Tufts Now Coghlan de Pérez about how her group identifies anticipatory behavior, what role data plays, and how its findings can help prevent human health disasters. I heard the story.

Tufts Now: What exactly does it mean? promising Health against climate change?

Erin Coughlan de Perez: It means predicting specific disasters in specific locations and breaking the link between those disasters and their harmful consequences for human health.

Climate change is scary, and it takes different forms and consequences around the world. First, we will look at his six case studies led by researchers from one of the collaborating universities. Our aim is to build on three different methodological approaches.

The first case study investigates cholera and other diarrheal diseases in Uganda’s refugee population. Floods and other climate-related hazards have a greater impact on these refugees, as they often live in risk-prone areas and have less access to services. We want to investigate how floods can affect refugee health and what is needed to prepare for floods and avoid negative health effects.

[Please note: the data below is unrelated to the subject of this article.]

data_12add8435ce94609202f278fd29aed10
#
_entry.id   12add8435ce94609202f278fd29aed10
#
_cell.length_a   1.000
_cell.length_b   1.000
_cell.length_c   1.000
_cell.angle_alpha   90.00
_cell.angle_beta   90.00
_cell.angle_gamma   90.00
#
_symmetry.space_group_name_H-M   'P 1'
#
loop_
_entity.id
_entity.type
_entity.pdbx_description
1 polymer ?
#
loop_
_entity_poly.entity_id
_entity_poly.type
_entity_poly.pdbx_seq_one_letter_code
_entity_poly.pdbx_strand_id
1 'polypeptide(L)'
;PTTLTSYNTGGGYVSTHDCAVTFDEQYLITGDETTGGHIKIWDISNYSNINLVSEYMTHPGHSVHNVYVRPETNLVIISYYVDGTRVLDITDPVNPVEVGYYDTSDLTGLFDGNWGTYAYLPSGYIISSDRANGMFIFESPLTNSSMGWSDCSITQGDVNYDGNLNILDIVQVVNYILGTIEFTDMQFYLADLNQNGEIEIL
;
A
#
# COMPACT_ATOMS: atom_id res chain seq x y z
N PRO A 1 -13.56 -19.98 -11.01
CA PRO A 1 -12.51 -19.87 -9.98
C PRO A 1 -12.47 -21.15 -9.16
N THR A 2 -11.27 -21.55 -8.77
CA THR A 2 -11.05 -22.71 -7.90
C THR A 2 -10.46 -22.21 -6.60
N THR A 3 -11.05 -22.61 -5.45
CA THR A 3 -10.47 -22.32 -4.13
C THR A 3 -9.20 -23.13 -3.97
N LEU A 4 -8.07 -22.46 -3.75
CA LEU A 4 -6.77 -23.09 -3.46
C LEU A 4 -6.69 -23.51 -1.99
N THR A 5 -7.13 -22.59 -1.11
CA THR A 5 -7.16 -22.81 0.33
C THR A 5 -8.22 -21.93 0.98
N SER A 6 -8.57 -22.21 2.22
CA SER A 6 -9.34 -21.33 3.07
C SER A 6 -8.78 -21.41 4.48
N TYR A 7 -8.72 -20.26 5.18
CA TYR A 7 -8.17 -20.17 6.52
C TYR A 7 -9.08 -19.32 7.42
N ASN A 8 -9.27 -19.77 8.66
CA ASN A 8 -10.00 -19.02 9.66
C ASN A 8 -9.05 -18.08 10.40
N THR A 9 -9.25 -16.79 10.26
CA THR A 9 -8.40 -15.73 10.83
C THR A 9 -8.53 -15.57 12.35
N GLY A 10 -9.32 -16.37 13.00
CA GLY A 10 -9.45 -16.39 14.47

The second examines maternal and child health in Bangladesh. As sea levels rise, water sources there are becoming more saline, which has a particularly dire effect on pregnant women.

And two universities in southern Africa are studying the links between drought and food insecurity, malnutrition and mental health. Mental health aspects in particular are understudied. We want to explore what it means to survive a climate-related crisis that shows no signs of stopping, and how people are coping.

And finally, there are case studies investigating cyclone-induced cholera in Mozambique and dengue fever in the Philippines.

Of course, it is very important that we continue to take steps to stop climate change, such as reducing emissions and using green energy.